verb (used with object), in·haled, in·hal·ing.
verb (used without object), in·haled, in·hal·ing.
- inhalation analgesia,
- inhalation anesthesia,
- inhalation anesthetic,
- inhalation therapy,
Origin of inhale
Examples from the Web for inhale
If you tend to inhale your food without realizing how much you consumed, opt for nibbles like in-shell pistachio nuts.12 Thanksgiving Weight Loss Tips That Actually Work|DailyBurn|November 27, 2014|DAILY BEAST
TB, for example, is spread when I inhale the exhaled breath of a person with active disease.
They emit an odor that no human being should inhale, and yet you have.Whatever You Do Someone Will Die. A Short Story About Impossible Choices in Iraq|Nathan Bradley Bethea|August 31, 2014|DAILY BEAST
So of course, Jimmy Fallon took the opportunity to ruin it by forcing Freeman to inhale helium and pitch up his voice.Viral Video of the Day: Morgan Freeman Sucks Helium|Alex Chancey|July 25, 2014|DAILY BEAST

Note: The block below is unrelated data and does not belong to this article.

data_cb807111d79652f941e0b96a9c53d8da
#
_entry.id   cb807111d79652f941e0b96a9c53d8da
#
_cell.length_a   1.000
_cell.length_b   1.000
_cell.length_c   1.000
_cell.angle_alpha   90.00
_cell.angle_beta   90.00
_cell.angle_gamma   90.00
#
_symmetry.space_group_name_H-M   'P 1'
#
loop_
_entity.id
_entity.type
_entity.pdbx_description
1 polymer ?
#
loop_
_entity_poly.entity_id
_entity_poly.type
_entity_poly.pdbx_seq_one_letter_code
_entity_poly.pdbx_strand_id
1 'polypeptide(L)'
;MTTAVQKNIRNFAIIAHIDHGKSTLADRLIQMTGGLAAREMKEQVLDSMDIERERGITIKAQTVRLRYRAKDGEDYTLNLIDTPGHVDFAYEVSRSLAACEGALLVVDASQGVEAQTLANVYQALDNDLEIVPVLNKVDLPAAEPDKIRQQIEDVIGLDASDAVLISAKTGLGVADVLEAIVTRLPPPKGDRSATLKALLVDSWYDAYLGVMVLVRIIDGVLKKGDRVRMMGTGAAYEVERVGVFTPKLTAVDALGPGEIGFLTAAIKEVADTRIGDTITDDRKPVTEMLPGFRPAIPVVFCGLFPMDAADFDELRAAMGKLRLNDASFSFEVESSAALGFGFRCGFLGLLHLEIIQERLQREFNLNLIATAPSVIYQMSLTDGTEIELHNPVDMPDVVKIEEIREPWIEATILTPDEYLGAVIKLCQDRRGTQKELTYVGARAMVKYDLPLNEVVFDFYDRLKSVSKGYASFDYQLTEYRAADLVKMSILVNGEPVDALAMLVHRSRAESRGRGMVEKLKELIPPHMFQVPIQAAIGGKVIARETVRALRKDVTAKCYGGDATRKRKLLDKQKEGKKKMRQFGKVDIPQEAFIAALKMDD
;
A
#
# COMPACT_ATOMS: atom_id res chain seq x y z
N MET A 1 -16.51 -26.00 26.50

But inhale the fumes of Republican rhetoric more deeply, and a more mind-blowing reality comes into focus.
I sauntered out, after the events recorded in the last paper, to inhale the fresh air of the morning.
I sauntered out, after the events recorded in the last chapter, to inhale the fresh air of the morning.Among the Pines|James R. Gilmore
I took one inhale of the interior atmosphere and decided right there that I would bivouac in the open.A Yankee in the Trenches|R. Derby Holmes
I believe I have temporarily lost all creative power: it will come back to me, perhaps, when I inhale some Northern ozone.The Life and Letters of Lafcadio Hearn, Volume 1|Elizabeth Bisland
He sprang from his bed, and opened the window to inhale the fresh air.Faustus|Friedrich Maximilian von Klinger
Word Origin for inhale
1725, "to breathe in," back-formation from inhalation or else from Latin inhalare "breathe upon," from in- "upon" (see in- (2)) + halare "breathe." Related: Inhaled; inhaling. Current sense is because the word was taken as the opposite of exhale. Slang sense of "eat rapidly" is recorded from 1924. As a noun, by 1934. Related: Inhaled; inhaling.